Over the last few years, Universal has premiered its sex romps "Knocked Up" and "Forgetting Sarah Marshall" at the annual Austin-based gathering, while Sony traveled to Texas to introduce "21," a gambling drama than went on to become a surprisingly popular box-office hit.
"I've been to different festivals, Cannes or Venice or places like that, and it's always quote-unquote prestige movies," says Donald De Line, a producer of both "Observe and Report" and "I Love You, Man." "This idea of a place that really embraces comedy is really fresh and a really needed thing."
Among North American festivals, Sundance excels at sparking interest in independently financed titles, particularly offbeat comedies such as "Little Miss Sunshine" and "Napoleon Dynamite." Telluride is better known for presenting award-caliber endeavors, including "Slumdog Millionaire" and "Capote." Toronto gravitates toward bigger-budgeted crowd-pleasers, including George Clooney's "Michael Clayton" and Jodie Foster's "The Brave One."
South by Southwest, which added its film programming component in 1994, has a slightly different identity: movies that young people can't resist.
Thanks to its concentration of both film lovers (Austin's creative community includes filmmakers Robert Rodriguez, Richard Linklater and Mike Judge) and an abundance of college-age kids (the University of Texas is based there), South by Southwest also can support a number of ambitious art films.
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IFC Films, the distributor of "Che" and "Gomorrah," will introduce in this year's South by Southwest Film Conference and Festival (running March 13-21) five low-budget works that will premiere simultaneously at the festival and through IFC's video-on-demand services. Snag Films, a free online streaming site dedicated to nonfiction films, concurrently will introduce on its website and at South by Southwest the immigration documentary “The Least of These.”
One of the IFC releases generating the most attention from the fervent cinéastes is "Alexander the Last," from writer-director Joe Swanberg, who is in many ways the star pupil of South by Southwest's micro-budget filmmakers.
All five of Swanberg's features have had their world premiere at the festival. This year he returns to Austin with “Alexander The Last,” an ensemble drama about a young married couple grappling with love and temptation. It's Swanberg's first film to feature professional actors (including "Teeth's" Jess Wexler) and has "The Squid and the Whale's" Noah Baumbach as a producer.
"In 2005, when my first movie was there, I really had to explain to people what South by Southwest was," says Swanberg.
"I remember being really excited, telling people we were going to premiere at South by Southwest and having people say, 'Isn't that a music festival? I didn't know they showed movies.' And that's not the case at all anymore."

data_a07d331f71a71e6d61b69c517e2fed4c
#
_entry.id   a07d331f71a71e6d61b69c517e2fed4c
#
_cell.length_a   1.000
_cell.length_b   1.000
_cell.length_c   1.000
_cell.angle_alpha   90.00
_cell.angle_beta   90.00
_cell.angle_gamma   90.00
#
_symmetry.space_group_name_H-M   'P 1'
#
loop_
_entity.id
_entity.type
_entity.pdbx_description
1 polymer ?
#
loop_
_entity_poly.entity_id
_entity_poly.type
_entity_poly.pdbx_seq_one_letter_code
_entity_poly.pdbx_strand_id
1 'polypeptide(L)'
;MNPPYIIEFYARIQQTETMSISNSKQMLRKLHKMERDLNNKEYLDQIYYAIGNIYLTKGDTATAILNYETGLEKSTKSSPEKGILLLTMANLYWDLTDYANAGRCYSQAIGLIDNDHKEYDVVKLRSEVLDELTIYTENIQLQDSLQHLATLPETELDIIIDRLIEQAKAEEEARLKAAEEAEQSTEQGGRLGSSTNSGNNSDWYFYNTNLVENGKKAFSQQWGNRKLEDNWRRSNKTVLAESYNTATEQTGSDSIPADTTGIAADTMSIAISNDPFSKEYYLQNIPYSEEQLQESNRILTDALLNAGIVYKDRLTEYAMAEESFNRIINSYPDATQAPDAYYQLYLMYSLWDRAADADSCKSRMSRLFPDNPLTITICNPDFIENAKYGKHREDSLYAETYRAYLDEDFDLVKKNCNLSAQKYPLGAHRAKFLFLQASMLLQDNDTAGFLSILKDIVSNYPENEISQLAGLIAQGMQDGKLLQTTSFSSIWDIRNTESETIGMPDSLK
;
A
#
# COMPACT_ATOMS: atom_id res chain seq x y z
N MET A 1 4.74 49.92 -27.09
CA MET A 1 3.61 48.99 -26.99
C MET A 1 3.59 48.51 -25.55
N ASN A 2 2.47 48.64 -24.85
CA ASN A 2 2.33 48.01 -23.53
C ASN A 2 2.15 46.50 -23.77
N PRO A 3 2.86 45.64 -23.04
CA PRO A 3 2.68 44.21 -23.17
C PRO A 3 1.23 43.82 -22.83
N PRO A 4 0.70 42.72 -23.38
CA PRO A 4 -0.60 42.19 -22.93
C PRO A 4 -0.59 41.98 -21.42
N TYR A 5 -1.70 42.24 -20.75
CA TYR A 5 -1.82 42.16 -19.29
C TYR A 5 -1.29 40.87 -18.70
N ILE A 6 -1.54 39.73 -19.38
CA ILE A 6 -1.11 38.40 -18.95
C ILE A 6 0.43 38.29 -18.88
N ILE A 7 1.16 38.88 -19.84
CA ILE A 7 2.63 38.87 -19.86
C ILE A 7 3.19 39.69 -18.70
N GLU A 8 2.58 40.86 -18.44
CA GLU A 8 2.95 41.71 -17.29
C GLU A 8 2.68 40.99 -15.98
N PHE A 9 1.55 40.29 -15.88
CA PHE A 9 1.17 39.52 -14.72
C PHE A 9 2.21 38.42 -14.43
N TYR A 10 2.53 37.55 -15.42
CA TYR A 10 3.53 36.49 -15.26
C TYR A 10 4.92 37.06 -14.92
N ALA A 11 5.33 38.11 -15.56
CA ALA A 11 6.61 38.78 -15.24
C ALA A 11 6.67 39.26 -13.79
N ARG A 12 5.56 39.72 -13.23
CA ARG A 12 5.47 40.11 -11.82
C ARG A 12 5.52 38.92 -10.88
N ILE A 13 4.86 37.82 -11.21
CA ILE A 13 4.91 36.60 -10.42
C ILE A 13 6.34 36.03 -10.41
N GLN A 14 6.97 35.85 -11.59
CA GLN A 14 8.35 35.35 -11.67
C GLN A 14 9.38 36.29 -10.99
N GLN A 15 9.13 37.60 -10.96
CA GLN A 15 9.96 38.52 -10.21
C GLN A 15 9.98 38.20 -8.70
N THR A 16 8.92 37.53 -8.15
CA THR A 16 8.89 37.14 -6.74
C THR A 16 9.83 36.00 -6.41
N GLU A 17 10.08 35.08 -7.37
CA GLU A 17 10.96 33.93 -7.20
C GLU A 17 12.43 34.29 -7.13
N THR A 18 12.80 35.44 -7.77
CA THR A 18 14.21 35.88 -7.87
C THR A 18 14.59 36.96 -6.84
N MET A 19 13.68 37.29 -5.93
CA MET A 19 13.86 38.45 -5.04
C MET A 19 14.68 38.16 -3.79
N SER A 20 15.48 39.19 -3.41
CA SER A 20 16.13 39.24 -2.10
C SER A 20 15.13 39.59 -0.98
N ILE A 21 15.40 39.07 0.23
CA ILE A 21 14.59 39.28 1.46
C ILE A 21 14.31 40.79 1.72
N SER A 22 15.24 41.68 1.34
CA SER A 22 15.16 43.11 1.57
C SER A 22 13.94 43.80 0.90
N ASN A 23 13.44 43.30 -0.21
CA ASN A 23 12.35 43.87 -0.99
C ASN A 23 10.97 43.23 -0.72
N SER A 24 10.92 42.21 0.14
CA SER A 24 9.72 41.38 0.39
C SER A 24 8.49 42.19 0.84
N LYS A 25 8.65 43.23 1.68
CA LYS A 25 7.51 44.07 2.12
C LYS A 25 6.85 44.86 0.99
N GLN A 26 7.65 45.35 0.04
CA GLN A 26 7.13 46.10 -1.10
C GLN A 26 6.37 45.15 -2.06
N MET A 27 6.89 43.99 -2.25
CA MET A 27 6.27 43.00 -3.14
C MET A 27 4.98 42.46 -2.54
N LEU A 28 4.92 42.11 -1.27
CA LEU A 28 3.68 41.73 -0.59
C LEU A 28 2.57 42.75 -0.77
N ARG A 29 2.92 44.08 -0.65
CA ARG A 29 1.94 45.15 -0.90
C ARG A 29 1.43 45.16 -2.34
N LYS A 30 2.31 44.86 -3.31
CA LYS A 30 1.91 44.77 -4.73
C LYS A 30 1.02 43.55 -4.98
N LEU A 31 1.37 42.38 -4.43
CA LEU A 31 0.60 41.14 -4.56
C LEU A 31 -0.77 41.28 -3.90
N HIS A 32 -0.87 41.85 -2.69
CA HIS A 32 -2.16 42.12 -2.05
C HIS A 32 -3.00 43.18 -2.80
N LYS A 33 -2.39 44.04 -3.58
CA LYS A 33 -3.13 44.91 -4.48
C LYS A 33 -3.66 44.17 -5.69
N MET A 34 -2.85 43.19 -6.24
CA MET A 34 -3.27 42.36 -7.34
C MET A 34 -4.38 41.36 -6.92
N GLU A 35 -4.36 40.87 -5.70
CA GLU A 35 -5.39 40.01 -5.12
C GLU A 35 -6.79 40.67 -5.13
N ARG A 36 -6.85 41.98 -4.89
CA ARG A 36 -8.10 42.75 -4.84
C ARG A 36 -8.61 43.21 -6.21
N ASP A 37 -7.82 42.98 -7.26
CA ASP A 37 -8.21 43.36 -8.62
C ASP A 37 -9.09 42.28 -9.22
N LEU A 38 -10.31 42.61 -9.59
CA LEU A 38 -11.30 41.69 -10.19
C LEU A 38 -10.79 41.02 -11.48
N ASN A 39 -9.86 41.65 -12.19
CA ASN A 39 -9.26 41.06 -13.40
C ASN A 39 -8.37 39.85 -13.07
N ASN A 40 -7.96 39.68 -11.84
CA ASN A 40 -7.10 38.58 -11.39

A hive for buzz
Says Arianna Bocco, IFC's vice president for acquisitions and production: "There are definitely a lot of hard-core movie fans there. And there are a lot of early adopters -- people who will talk and blog and Twitter about movies they have seen and say, 'You have to go see this movie.' "
It's precisely the festival's talent for initiating word of mouth that attracts the studios, much as they now flock to Comic-Con to jump-start momentum for fanboy flicks like "Watchmen" and "Iron Man."
"South by Southwest is a place that can equally embrace indie and mainstream material, with a big love of comedy," says Adam Fogelson, Universal's head of marketing and distribution.
Fogelson says he is particularly impressed by how much online attention a good film can generate mere minutes after its South by Southwest premiere. "If you have something that plays, the pickup is instantaneous. And that can be a very effective part of an overall campaign."
Valerie Van Galder, the co-president of worldwide marketing for Sony Pictures Entertainment, says that unlike industry-heavy festivals like Sundance and Toronto, South by Southwest remains audience-driven. She says South by Southwest chatter can be more influential because it radiates from the middle of the country out, rather than the other way around. The coolness, in other words, is authentic, not manufactured.
"It's great to be able to start buzz in a festival that's not coastal," Van Galder says. "It's definitely a good place to showcase your movie in a grass-roots way."
For Jody Hill, the writer and director of "Observe and Report," it feels a little odd to go from paying for his previous feature, "The Foot Fist Way," on his own credit cards to having a studio foot the production's bill.
"It's weird, because I guess at South by Southwest we are the studio heavy," Hill said, "but in terms of the studio world, we're kind of below-the-radar, indie guys. Hopefully people won't hold it against us that it's a studio movie."
This also marks the first year for indie film veteran Janet Pierson as producer of the festival, replacing Matt Dentler, who was widely credited with advancing the film festival's profile.
Although South by Southwest has established itself as an essential stop for many on the festival circuit, it still has not had the definitive breakout title in the way Sundance lays claim to 1989's "sex, lies and videotape."
"I lived through that time," Pierson says of the period in the early 1990s when "independent film" became part of the Hollywood equation.
"And I'm not looking for that moment, and I don't think the festival has ever been looking for that moment either."